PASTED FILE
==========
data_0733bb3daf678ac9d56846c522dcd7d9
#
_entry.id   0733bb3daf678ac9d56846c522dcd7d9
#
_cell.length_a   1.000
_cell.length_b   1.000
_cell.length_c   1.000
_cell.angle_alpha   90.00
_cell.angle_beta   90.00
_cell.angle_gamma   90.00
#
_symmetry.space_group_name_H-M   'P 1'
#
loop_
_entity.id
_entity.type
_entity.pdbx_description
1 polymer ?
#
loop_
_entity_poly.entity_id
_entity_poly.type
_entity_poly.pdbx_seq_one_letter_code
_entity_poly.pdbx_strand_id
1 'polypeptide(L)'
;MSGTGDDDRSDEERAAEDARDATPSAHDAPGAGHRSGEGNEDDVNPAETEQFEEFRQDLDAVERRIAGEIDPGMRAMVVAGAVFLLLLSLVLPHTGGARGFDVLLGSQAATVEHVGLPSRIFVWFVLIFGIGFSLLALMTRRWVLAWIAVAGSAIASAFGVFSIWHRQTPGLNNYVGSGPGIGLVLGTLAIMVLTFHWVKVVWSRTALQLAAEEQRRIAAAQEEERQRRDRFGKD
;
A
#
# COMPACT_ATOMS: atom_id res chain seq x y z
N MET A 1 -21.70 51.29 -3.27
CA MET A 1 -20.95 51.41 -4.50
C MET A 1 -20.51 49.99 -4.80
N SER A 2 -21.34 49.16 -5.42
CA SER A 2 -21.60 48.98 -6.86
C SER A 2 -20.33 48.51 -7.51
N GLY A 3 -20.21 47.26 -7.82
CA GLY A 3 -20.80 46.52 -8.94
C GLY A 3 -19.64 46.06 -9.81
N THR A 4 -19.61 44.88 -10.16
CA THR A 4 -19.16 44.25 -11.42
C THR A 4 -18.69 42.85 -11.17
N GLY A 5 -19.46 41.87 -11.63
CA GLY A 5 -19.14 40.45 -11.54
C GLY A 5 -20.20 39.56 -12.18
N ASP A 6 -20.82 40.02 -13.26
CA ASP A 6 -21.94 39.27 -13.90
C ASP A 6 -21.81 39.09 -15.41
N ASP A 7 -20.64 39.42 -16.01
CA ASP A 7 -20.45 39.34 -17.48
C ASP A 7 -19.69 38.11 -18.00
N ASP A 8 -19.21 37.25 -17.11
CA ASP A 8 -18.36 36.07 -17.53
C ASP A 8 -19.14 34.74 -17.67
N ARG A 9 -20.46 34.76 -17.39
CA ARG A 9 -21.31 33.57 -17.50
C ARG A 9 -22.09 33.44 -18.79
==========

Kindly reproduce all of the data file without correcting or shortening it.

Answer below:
data_0733bb3daf678ac9d56846c522dcd7d9
#
_entry.id   0733bb3daf678ac9d56846c522dcd7d9
#
_cell.length_a   1.000
_cell.length_b   1.000
_cell.length_c   1.000
_cell.angle_alpha   90.00
_cell.angle_beta   90.00
_cell.angle_gamma   90.00
#
_symmetry.space_group_name_H-M   'P 1'
#
loop_
_entity.id
_entity.type
_entity.pdbx_description
1 polymer ?
#
loop_
_entity_poly.entity_id
_entity_poly.type
_entity_poly.pdbx_seq_one_letter_code
_entity_poly.pdbx_strand_id
1 'polypeptide(L)'
;MSGTGDDDRSDEERAAEDARDATPSAHDAPGAGHRSGEGNEDDVNPAETEQFEEFRQDLDAVERRIAGEIDPGMRAMVVAGAVFLLLLSLVLPHTGGARGFDVLLGSQAATVEHVGLPSRIFVWFVLIFGIGFSLLALMTRRWVLAWIAVAGSAIASAFGVFSIWHRQTPGLNNYVGSGPGIGLVLGTLAIMVLTFHWVKVVWSRTALQLAAEEQRRIAAAQEEERQRRDRFGKD
;
A
#
# COMPACT_ATOMS: atom_id res chain seq x y z
N MET A 1 -21.70 51.29 -3.27
CA MET A 1 -20.95 51.41 -4.50
C MET A 1 -20.51 49.99 -4.80
N SER A 2 -21.34 49.16 -5.42
CA SER A 2 -21.60 48.98 -6.86
C SER A 2 -20.33 48.51 -7.51
N GLY A 3 -20.21 47.26 -7.82
CA GLY A 3 -20.80 46.52 -8.94
C GLY A 3 -19.64 46.06 -9.81
N THR A 4 -19.61 44.88 -10.16
CA THR A 4 -19.16 44.25 -11.42
C THR A 4 -18.69 42.85 -11.17
N GLY A 5 -19.46 41.87 -11.63
CA GLY A 5 -19.14 40.45 -11.54
C GLY A 5 -20.20 39.56 -12.18
N ASP A 6 -20.82 40.02 -13.26
CA ASP A 6 -21.94 39.27 -13.90
C ASP A 6 -21.81 39.09 -15.41
N ASP A 7 -20.64 39.42 -16.01
CA ASP A 7 -20.45 39.34 -17.48
C ASP A 7 -19.69 38.11 -18.00
N ASP A 8 -19.21 37.25 -17.11
CA ASP A 8 -18.36 36.07 -17.53
C ASP A 8 -19.14 34.74 -17.67
N ARG A 9 -20.46 34.76 -17.39
CA ARG A 9 -21.31 33.57 -17.50
C ARG A 9 -22.09 33.44 -18.79